I posted my project to soundcloud Monday, but I still wanted to post on this discussion thread even though it's a little late. This is my first post on lines.
For my track, I included many layers of different metronomes, typewriters, church bells, mechanical camera sounds, steam whistles, etc. at a train station. I also recorded several bass and guitar parts.
I imagined that the beloved "Society for the Advancement of Metronomic Activities" arrive by train, and once disembarked, commence a groovy party.
I recorded bass, guitar, and some metronomes myself, but the rest of the samples were found various places online. All the pieces were assembled and edited inside Ableton Live using native plugins and some Waves plugins.
While working on this project, I was reminded of the usefulness of gates. At one point in the track, there are 8 layers of different metronome samples playing at different BPMs. By gating each track separately and adjusting the release times, I was able to cut out a lot of the extra unwanted noise in between the metronome clicks, which resulted in a much cleaner sound.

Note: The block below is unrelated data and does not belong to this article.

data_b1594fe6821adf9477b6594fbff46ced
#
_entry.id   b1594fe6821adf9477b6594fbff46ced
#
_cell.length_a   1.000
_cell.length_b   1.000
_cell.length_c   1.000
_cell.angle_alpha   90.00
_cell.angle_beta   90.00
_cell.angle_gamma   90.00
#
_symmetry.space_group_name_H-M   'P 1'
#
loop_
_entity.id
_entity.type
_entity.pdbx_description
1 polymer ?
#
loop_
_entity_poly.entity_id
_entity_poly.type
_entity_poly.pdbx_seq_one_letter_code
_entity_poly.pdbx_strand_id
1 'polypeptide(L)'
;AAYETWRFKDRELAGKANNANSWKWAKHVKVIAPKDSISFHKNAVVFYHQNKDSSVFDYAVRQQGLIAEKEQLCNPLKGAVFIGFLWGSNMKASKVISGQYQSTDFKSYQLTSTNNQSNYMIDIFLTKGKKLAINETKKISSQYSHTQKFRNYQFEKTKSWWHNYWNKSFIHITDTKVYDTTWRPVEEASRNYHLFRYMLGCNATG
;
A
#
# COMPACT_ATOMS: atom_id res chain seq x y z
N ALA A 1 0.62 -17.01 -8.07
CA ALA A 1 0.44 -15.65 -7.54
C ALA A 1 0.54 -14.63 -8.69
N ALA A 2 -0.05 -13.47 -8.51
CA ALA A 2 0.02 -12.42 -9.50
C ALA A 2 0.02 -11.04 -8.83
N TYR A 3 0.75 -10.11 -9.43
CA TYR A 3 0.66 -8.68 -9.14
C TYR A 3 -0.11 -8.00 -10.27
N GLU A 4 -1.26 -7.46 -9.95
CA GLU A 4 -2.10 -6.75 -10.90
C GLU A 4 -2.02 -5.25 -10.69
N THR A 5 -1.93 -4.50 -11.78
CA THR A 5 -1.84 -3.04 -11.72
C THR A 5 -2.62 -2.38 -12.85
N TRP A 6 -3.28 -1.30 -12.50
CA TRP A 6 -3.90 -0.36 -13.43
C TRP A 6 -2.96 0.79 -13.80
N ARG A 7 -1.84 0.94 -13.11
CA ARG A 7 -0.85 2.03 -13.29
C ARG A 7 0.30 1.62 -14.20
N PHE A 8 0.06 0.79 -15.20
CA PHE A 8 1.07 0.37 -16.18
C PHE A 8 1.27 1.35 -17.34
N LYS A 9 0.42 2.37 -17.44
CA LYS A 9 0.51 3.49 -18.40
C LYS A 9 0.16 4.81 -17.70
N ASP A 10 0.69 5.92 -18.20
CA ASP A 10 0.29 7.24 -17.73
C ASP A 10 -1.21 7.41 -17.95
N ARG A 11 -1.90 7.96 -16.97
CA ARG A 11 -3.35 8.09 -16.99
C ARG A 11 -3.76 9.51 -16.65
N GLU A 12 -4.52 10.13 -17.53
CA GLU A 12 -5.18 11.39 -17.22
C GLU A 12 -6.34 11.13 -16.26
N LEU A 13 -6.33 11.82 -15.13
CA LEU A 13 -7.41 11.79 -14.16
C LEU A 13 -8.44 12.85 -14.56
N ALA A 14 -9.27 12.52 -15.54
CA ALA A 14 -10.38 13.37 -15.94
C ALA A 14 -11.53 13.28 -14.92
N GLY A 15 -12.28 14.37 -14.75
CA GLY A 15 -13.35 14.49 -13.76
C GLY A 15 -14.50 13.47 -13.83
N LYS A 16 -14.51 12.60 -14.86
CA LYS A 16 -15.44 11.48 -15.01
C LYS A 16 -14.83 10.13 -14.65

For the beat at the end, I decided that a typewriter can sound pretty metronomic, so I cut out over 50 individual keystrokes from a typewriter sample and lined them up as 16th notes. I split the 1st and 3rd 16th notes onto one track and the 2nd and 4th 16ths onto another track so the downbeats and upbeats could be processed separately. First, I put a slight hi-pass filter on the upbeats to differentiate them from the downbeats. Secondly, I shortened the length of the samples on the upbeats. The keystroke from a typewriter has a slide into the transient and another slide after. Imagine the arm of each letter lifting up to slam into the paper and then returning to rest. For the upbeats, I cut the keystroke short while the downbeats have the full motion.
Unfortunately, I wasn't able to fully develop the beat at the end. If I had more time, I would build that section up more and then drop it back down to the metronome clicks from the beginning of the song.